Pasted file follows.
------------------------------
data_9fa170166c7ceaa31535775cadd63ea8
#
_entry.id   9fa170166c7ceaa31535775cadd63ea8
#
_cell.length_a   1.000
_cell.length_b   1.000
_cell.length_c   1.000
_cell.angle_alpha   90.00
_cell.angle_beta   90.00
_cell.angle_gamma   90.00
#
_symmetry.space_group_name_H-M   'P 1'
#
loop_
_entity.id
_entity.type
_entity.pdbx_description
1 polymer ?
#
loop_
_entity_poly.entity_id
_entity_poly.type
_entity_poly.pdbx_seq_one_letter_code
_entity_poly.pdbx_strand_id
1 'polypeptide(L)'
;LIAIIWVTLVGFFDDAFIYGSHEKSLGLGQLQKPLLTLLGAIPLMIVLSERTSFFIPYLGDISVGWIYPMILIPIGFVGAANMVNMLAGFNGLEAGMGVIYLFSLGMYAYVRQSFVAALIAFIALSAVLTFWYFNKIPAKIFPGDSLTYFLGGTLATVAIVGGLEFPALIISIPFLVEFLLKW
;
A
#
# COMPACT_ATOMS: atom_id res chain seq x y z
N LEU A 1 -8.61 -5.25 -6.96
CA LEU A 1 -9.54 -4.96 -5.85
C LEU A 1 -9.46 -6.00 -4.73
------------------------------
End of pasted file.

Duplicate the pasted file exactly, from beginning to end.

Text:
data_9fa170166c7ceaa31535775cadd63ea8
#
_entry.id   9fa170166c7ceaa31535775cadd63ea8
#
_cell.length_a   1.000
_cell.length_b   1.000
_cell.length_c   1.000
_cell.angle_alpha   90.00
_cell.angle_beta   90.00
_cell.angle_gamma   90.00
#
_symmetry.space_group_name_H-M   'P 1'
#
loop_
_entity.id
_entity.type
_entity.pdbx_description
1 polymer ?
#
loop_
_entity_poly.entity_id
_entity_poly.type
_entity_poly.pdbx_seq_one_letter_code
_entity_poly.pdbx_strand_id
1 'polypeptide(L)'
;LIAIIWVTLVGFFDDAFIYGSHEKSLGLGQLQKPLLTLLGAIPLMIVLSERTSFFIPYLGDISVGWIYPMILIPIGFVGAANMVNMLAGFNGLEAGMGVIYLFSLGMYAYVRQSFVAALIAFIALSAVLTFWYFNKIPAKIFPGDSLTYFLGGTLATVAIVGGLEFPALIISIPFLVEFLLKW
;
A
#
# COMPACT_ATOMS: atom_id res chain seq x y z
N LEU A 1 -8.61 -5.25 -6.96
CA LEU A 1 -9.54 -4.96 -5.85
C LEU A 1 -9.46 -6.00 -4.73